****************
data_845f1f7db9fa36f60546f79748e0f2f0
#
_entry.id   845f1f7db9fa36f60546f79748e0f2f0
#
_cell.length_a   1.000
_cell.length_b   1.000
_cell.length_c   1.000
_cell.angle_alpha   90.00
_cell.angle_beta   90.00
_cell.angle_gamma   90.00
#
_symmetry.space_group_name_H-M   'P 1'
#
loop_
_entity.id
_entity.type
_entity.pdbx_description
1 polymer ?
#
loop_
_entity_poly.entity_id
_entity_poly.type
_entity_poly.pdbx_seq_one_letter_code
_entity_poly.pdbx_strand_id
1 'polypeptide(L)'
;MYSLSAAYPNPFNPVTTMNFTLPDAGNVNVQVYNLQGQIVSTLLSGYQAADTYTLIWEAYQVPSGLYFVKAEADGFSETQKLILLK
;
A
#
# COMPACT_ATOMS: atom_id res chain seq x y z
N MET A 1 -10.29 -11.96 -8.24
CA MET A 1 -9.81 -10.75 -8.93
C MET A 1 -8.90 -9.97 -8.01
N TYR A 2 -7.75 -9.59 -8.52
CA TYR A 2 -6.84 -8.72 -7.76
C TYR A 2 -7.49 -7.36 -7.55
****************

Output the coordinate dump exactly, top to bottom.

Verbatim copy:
data_845f1f7db9fa36f60546f79748e0f2f0
#
_entry.id   845f1f7db9fa36f60546f79748e0f2f0
#
_cell.length_a   1.000
_cell.length_b   1.000
_cell.length_c   1.000
_cell.angle_alpha   90.00
_cell.angle_beta   90.00
_cell.angle_gamma   90.00
#
_symmetry.space_group_name_H-M   'P 1'
#
loop_
_entity.id
_entity.type
_entity.pdbx_description
1 polymer ?
#
loop_
_entity_poly.entity_id
_entity_poly.type
_entity_poly.pdbx_seq_one_letter_code
_entity_poly.pdbx_strand_id
1 'polypeptide(L)'
;MYSLSAAYPNPFNPVTTMNFTLPDAGNVNVQVYNLQGQIVSTLLSGYQAADTYTLIWEAYQVPSGLYFVKAEADGFSETQKLILLK
;
A
#
# COMPACT_ATOMS: atom_id res chain seq x y z
N MET A 1 -10.29 -11.96 -8.24
CA MET A 1 -9.81 -10.75 -8.93
C MET A 1 -8.90 -9.97 -8.01
N TYR A 2 -7.75 -9.59 -8.52
CA TYR A 2 -6.84 -8.72 -7.76
C TYR A 2 -7.49 -7.36 -7.55